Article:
8. #2158
    Senior Member
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    Feb 2012
    Location
    Des Moines, Iowa
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    David, I think that there is a high probability that you were misdiagnosed. Did they ever give you a MRI? Hamstring avulsions are missed a lot. I had a complete avulsion, and was diagnosed correctly, but then told I didn't need surgery which wasincorrect. I went to PT did what you were doing. I was walking and riding an exercise bile for 1 week, then I lost all strength and was back at square 1. I just had my surgery 6 days ago, after ttrying PT for 3 mos. I've done a lot of reading lately, and looking at case studies. I have yet to find one person who did not have surgery that can do everything they want to do. The leg just doesnt heal right. Complications can happen over time, too, like the sciatic nerve scarring and causing permanent pain. Advocate for yourself, and get them to give you an MRI. You have practically your whole life ahead of you, and becoming lame would be awful. Make sure that you go to a surgeon that has done several avulsion repairs. Surgeons that do not have experience with this make poor decisions that will affect your whole life.Good luck. Carol

  9. #2159

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    Carol, I'm sorry to hear about your injury on your vacation, but, I'm glad you finally had your surgery! I too am frustrated with the first surgeon I saw. He never even looked at my leg. Never ordered any imaging. Just blew it off as a "textbook" hamstring strain. I have had other opinions, only finding 1 surgeon who has done this before. Once. So needless to say, I don't feel real comfy with that surgeon. You mentioned in one of your posts "...quality of life...". I can very much relate! We are a very active family. We went hiking last Sunday and I tried to run...no wait...jog to keep up with the kids. It was useless. (Although, the kids thought it was great to finally beat Dad) This put me into a 2 day state of depression.

    I am tired of getting lumped into an age bracket as well. The one surgeon who has performed this surgery before kept saying,"When you get to be our age.....blah blah blah". I'm 48. Active.(Martial Arts, hiking, running, biking) He's 60 and can't touch his toes.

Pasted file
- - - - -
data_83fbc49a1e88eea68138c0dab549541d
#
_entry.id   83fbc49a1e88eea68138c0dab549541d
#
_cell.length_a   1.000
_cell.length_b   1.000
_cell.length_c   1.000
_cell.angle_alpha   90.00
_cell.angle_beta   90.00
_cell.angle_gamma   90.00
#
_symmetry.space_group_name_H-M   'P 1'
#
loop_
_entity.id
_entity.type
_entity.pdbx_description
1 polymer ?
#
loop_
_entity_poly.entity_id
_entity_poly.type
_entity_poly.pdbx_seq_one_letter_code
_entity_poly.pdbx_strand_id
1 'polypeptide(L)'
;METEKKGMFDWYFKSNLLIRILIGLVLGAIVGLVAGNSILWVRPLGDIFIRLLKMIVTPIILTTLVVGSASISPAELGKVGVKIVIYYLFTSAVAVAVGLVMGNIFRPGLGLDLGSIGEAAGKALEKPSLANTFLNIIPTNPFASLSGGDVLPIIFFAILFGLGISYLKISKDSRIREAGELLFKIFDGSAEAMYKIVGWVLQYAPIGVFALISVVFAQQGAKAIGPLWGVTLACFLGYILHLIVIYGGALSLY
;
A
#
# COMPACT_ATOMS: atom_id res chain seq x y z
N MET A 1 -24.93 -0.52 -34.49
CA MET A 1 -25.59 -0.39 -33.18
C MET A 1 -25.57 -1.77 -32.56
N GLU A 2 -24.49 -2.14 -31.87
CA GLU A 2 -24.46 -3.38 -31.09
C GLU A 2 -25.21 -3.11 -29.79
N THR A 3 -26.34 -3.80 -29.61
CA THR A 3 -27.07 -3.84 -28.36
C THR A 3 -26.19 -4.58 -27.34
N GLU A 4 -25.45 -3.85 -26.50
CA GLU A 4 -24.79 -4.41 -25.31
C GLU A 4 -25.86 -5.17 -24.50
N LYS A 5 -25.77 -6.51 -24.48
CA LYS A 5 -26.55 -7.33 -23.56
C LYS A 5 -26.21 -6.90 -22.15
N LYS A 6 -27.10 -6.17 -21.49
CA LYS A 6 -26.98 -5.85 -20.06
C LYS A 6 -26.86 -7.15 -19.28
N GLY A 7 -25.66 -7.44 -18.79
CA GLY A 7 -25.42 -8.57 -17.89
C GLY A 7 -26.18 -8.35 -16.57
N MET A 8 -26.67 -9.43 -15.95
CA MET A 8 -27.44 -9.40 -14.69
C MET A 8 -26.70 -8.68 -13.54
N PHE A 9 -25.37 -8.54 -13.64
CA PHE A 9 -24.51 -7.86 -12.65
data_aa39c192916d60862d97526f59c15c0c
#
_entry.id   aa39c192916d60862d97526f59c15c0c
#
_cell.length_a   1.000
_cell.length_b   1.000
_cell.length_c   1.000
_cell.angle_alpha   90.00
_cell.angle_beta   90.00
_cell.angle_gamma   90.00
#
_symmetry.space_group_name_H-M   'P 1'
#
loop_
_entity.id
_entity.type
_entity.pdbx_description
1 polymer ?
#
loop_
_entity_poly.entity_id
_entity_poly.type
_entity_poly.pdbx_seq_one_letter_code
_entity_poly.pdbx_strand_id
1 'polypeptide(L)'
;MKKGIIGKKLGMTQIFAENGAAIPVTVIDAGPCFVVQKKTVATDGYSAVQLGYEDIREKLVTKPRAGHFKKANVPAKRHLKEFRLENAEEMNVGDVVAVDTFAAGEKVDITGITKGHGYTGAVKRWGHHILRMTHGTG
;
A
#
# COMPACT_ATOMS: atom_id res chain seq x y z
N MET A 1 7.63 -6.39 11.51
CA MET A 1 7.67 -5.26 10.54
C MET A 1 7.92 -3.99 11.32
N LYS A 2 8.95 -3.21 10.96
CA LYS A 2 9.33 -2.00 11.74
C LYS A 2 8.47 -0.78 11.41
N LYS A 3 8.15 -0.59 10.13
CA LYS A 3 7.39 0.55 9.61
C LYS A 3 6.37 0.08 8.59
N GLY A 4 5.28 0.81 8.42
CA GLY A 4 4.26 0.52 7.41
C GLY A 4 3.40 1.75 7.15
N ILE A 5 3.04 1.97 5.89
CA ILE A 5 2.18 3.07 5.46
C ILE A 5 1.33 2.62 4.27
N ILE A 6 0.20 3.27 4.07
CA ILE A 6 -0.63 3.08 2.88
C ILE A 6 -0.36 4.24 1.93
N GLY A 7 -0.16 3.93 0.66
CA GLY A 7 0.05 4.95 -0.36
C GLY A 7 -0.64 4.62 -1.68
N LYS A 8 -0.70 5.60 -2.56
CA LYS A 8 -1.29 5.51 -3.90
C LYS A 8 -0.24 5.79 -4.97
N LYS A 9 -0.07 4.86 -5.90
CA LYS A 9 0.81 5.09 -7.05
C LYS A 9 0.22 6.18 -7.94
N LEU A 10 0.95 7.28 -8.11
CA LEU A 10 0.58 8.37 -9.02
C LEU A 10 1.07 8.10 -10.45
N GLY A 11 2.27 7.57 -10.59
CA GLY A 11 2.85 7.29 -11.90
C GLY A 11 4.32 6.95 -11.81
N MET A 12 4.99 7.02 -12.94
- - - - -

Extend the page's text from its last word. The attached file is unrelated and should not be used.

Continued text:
I am now focusing on getting enough strength back to get through surgery to remove a large tumor in my thigh muscle they found on the MRI. (THAT was a nice surprise) Another source of frustration is finding a surgeon in the area experienced with this. But, that's a whole other story

    Carol, keep us informed of your recovery. It is encouraging to hear you are on your way to getting back your life.

    DavidL, your situation is exactly what I want to avoid. Months of PT (and co-pays$$) and still not be able to run. I agree with Carol and get an MRI if you didn't and get other opinions. This is a rare inury. Surgeons experienced with this, even more rare.

  10. #2160
    Senior Member
    Join Date
    Feb 2012
    Location
    Des Moines, Iowa
    Posts
    83

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    Dave, I'm sorry to hear about the tumor you have to deal with. Is it up by the injury? or farther down? Since they have to go in anyway do you want to have the repair done at the same time? I know that sometimes surgeons have to open the leg farther to make other repairsfarther down. Luckily I have a brother who is a Dr. and a hospital administrator, so after I received inadequate medical care from the first surgeon I called my brother and asked for help locating a surgeon that had some experience. I live in Des Moines Iowa, so I thought I would have to go out of state for surgery, but I found surgeons with experience here and didn't have to leave. My brother researched this injury/surgery, and found out that if a surgeon does 5 of these a year, that is high volume for this rare injury. Most states have a larger medical center that deals with more complicated surgeries. I would have gone to Minneapolis, if I hadn't found someone here. That is four hours away from me. Travel is a huge issue, but my husband and I decided we would take the back seats out of our van and put an air mattress in to get me home. We could have rented a vehicle that had a bed in it as another option. Where do you live? I have been finding names of surgeons with experience as I have researched this injury. The Dr. that did my surgery is young and has done 2 to 3 a year. It takes 2 surgeons to do this surgery, and the 2nd surgeon was older and more experienced. They did an excellent job. Also, I hear you about the age thing. My husband is 49, a hockey player, rides his bicycle about 1000 miles in the 3 seasons we can ride, and he looks 38 or 40. People think I am late 30's or Early 40's. It's funny, because my husband and I love to go to outdoor concerts and social events. We dance and like to party, and the local social paper "juice", is always taking pictures of us! "Juice" is geared for 30 year olds. People who exercise are physiologically younger. Hell, I'm still menstrating at 52 with no end close in sight. I tell my friends that my "body" thinks that I am much younger than I am. Lol. I want to stay young and active, and enjoy life to the fullest! I have an 87 year old artist friend who acts 25, and I love her! So does everyone else! She has a passion for living life, and she still has boyfriends! She is definitely an inspiration to me. Let me know if you want help finding a surgeon. I can dig up some information. Carol